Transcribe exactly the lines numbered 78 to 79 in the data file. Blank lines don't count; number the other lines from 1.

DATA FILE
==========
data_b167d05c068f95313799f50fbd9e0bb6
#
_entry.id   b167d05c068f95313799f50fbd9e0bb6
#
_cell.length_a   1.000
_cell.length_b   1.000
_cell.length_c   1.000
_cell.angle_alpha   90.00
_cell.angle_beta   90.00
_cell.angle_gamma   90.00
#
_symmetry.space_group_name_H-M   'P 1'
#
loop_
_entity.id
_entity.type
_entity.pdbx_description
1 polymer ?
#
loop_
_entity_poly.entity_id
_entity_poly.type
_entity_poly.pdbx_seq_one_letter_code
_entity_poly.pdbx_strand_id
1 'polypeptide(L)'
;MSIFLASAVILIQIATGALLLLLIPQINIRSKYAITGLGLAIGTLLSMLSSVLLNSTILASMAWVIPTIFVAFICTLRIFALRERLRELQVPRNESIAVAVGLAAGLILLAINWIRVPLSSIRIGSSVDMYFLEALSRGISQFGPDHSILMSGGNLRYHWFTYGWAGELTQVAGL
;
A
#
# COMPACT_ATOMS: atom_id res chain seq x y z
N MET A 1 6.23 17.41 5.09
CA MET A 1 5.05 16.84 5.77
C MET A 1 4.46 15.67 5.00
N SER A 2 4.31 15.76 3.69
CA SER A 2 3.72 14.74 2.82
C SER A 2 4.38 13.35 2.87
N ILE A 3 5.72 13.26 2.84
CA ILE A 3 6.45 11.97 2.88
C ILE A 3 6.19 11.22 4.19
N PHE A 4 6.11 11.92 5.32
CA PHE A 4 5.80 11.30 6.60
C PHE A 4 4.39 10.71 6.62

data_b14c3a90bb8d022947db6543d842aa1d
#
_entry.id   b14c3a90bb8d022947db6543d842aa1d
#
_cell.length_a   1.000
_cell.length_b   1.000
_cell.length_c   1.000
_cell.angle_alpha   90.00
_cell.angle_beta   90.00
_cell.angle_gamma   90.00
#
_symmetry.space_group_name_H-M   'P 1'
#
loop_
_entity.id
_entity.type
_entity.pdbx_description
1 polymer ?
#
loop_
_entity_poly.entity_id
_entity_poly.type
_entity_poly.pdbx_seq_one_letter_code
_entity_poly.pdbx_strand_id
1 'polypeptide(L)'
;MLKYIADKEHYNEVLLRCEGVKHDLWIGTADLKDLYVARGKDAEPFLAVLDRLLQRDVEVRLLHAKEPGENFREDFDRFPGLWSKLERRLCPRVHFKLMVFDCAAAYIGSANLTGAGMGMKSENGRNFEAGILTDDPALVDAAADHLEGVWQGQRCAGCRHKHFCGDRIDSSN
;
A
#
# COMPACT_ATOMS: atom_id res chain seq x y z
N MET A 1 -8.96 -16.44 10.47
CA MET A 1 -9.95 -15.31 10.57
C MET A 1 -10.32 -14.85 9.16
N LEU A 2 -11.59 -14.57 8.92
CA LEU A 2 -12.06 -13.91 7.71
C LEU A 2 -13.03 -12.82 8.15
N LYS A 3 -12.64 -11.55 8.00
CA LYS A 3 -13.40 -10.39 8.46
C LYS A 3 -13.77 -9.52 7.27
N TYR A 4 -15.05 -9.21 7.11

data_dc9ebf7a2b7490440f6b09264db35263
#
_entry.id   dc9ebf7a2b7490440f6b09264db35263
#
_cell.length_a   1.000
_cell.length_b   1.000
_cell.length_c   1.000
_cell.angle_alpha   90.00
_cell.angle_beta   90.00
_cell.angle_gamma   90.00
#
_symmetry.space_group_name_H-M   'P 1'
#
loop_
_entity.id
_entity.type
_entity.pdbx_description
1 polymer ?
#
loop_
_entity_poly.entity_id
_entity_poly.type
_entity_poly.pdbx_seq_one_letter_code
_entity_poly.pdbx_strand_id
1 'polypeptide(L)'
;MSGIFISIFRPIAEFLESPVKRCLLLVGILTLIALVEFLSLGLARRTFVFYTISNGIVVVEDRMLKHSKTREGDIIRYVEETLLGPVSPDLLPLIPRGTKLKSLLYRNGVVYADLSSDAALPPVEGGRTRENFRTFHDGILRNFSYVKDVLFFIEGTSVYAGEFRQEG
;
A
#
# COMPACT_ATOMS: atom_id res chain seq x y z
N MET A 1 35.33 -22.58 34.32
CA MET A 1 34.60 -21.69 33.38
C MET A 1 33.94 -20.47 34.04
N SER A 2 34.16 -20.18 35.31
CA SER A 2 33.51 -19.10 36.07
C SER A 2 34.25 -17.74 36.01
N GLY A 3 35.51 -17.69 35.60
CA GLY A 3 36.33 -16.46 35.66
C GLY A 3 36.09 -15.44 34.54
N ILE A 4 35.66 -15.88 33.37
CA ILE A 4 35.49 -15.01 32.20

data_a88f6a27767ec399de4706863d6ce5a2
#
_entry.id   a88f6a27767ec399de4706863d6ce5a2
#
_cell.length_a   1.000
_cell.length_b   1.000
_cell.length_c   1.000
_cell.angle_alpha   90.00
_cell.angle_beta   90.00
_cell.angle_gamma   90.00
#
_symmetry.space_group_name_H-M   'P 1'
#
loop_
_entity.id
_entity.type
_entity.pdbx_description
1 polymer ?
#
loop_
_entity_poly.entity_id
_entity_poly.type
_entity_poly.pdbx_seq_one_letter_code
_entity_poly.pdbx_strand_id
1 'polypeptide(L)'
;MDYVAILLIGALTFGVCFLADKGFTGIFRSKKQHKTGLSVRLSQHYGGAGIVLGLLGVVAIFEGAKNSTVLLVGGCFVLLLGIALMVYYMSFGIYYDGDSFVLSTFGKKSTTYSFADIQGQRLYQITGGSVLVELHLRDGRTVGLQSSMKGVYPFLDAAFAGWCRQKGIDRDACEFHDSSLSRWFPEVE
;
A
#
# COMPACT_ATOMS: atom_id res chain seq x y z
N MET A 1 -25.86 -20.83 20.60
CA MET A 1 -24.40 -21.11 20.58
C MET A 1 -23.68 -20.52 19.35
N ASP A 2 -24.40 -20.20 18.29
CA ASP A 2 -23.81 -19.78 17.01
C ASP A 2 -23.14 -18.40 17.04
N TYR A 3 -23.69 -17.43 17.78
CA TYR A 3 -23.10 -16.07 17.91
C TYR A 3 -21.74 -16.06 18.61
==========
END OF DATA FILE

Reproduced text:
C LEU A 2 -13.03 -12.82 8.15
N LYS A 3 -12.64 -11.55 8.00